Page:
19 By the sweat of your face you shall eat bread, till you return to the ground, for out of it you were taken; for you are dust, and to dust you shall return.”
What have we learned from these first 19 verses? Sin destroys us. Adam and Even knew about evil, but they had never experienced it before. Once they experienced it, they became sinful beings, because they had a choice and they chose wrong.
Satan got them to focus on what was right in front of them, almost like an “impulse buy.” You ever finish your grocery shopping, then you’re standing in line and a pack of gum and an air freshener catch your eye at the last second? This is what Satan did. He distracted them, so their focus would be drawn to what was right in front of them, as if to say, “Surely you won’t die—right now.”
Isn’t that the same way it works with us? “A little bit of this won’t hurt me.” We tell ourselves this impulsive decision won’t impact anything but the present. But what we have to understand is that temporary satisfaction has eternal consequences.
You might think that sin isn’t affecting anyone or anything in your life right now. But I guarantee, sooner or later, it’s going to crush you and those you love.
That’s why if there’s sin in our lives, we have to take care of it. Because sin always leads to death and destruction.
As a Church, we tend to talk about certain sins all of the time, and other sins not at all. That way, we can make ourselves feel good and make everyone else feel bad.
But it’s important that we not lose sight of the fact that sin affects every single one of us, and until we get serious about it, it’s going to keep eating away at us.
Sin always leads to guilt and shame. We might block it out for awhile, but when we lay our heads down at the end of the day and we close our eyes, there’s always that little, unsettling voice: “Man, I really screwed it up today.”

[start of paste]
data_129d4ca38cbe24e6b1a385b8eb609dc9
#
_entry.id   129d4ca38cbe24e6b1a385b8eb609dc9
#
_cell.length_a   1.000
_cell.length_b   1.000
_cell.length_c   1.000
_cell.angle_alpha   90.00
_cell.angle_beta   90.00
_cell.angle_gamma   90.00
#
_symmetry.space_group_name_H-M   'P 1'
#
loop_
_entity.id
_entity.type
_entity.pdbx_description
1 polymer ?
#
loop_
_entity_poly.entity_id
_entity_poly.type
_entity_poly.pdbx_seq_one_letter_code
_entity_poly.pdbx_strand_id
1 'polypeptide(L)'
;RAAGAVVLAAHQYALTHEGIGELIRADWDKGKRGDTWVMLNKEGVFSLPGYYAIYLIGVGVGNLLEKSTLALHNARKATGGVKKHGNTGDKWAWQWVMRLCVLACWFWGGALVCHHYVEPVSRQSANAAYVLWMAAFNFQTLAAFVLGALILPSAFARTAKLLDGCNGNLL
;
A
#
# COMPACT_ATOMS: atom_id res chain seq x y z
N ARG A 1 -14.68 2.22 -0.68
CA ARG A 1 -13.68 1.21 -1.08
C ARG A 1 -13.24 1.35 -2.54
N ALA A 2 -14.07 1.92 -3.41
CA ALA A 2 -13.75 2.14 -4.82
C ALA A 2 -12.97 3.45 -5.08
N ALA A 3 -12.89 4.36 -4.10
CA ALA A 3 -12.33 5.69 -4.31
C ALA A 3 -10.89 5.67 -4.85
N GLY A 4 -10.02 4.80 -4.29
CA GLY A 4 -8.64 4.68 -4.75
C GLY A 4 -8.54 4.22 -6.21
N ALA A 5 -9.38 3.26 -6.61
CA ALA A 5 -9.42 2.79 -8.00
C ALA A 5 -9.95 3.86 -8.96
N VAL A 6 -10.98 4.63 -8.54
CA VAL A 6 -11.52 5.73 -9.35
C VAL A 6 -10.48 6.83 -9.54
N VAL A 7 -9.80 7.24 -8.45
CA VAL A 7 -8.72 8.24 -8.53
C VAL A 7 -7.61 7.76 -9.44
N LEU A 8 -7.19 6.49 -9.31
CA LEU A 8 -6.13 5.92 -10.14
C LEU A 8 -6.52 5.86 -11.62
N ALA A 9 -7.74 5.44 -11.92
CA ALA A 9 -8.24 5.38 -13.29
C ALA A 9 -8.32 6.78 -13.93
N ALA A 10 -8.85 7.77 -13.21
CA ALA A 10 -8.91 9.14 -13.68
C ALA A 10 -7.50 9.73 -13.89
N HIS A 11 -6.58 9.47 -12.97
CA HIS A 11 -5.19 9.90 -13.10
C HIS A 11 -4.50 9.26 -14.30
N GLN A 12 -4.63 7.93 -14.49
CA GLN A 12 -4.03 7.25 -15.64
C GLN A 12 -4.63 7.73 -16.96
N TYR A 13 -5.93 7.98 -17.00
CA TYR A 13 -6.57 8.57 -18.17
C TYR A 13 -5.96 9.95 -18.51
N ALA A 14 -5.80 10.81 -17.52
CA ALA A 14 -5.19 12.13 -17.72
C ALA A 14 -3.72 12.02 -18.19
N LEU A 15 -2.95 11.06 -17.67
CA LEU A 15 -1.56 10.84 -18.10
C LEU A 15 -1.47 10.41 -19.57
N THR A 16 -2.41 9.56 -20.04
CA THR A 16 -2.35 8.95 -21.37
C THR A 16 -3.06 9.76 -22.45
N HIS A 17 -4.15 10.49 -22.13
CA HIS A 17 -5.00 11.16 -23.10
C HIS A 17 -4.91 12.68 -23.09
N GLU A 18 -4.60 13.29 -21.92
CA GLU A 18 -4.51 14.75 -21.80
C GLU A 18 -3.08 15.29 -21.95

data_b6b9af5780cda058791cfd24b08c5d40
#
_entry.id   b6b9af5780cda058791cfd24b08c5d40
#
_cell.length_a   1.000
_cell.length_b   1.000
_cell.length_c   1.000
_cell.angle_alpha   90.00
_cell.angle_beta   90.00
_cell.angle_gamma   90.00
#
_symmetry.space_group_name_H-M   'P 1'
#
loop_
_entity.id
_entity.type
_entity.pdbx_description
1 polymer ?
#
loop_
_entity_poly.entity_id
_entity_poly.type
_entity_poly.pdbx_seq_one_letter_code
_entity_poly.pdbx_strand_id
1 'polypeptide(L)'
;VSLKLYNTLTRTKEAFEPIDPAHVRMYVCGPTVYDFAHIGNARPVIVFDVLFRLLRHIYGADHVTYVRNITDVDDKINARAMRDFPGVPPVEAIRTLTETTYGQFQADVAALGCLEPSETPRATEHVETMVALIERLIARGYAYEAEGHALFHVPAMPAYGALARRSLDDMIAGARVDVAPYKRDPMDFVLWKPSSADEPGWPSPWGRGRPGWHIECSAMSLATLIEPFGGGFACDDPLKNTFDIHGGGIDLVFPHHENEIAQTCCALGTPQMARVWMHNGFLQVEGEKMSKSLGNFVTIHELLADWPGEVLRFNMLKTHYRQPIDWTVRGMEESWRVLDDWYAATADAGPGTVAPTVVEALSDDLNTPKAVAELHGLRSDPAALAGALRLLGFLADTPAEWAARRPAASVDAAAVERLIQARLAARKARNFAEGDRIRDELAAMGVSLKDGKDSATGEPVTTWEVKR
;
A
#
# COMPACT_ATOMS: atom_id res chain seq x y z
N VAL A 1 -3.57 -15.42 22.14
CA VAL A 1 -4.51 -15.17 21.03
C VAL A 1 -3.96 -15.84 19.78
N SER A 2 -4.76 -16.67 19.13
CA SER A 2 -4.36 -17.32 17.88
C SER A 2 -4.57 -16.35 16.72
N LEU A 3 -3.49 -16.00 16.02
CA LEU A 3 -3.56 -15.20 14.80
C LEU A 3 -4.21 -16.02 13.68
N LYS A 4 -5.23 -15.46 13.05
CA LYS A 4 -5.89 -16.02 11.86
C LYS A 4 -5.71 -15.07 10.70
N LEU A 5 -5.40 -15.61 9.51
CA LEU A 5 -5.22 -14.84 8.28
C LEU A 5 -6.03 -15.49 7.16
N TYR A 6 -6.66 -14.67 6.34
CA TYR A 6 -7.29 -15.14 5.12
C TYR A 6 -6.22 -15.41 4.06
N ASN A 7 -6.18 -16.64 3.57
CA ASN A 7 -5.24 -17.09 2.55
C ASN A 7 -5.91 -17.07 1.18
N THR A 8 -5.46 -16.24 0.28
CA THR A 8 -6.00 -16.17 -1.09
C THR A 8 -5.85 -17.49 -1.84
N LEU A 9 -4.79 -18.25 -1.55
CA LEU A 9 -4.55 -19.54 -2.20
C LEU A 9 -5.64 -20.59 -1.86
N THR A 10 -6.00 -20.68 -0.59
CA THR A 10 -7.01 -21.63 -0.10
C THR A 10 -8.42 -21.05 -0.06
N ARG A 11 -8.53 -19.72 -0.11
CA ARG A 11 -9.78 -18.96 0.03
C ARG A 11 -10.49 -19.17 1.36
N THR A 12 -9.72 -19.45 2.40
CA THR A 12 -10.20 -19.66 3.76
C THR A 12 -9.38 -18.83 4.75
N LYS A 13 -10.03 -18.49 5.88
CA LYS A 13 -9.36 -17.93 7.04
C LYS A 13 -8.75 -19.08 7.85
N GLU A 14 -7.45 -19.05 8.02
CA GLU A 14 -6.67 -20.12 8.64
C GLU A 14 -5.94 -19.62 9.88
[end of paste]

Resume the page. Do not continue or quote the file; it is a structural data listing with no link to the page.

The more trudge along in sin, the quieter the Holy Spirit gets. Sin escalates quickly, and before we know it, we’ve paid a penalty, and we can’t afford it.
Luckily, there’s more to Genesis 3.
20 The man called his wife’s name Eve, because she was the mother of all living. 21 And the Lord God made for Adam and for his wife garments of skins and clothed them.
22 Then the Lord God said, “Behold, the man has become like one of us in knowing good and evil. Now, lest he reach out his hand and take also of the tree of life and eat, and live forever—” 23 therefore the Lord God sent him out from the garden of Eden to work the ground from which he was taken. 24 He drove out the man, and at the east of the garden of Eden he placed the cherubim and a flaming sword that turned every way to guard the way to the tree of life.Here’s why those four verses matter: God gives grace and mercy. And we can see it here with Adam and Eve. Once Adam and Eve sinned, they realized they were naked before God. Before there was no guilt and shame, and then there was.
But to Adam and Eve, he showed mercy, by making them clothing. And he shows mercy and grace, by removing the Tree of Life.
Death was never part of the plan. And we can never grasp it, and we can never accept it. Death hurts us, because it’s not natural. Death was introduced after “The Fall.” God removed the Tree of Life so that we wouldn’t go on living our lives eternally separated from him.
In Romans 8:28, we learn that for those who love God, all things work together for good. Sometimes, God makes us stop so we can get to the root of the issue and deal with our sin, so that we won’t be separated from Him and His love.
Just because we accept Christ into our hearts, that doesn’t mean we’re safe from sin. We need to continually turn from sin and repent toward an all-knowing, all-loving God. God clothes us in the righteousness of Christ the same way he clothed Adam and Eve, so that we can have a real relationship with Him and feel no shame.
God is love, in that he showed us mercy and grace. What we need to ask ourselves is, are we trusting in the love of God?
Are we “impulse buying” or are long-term planning?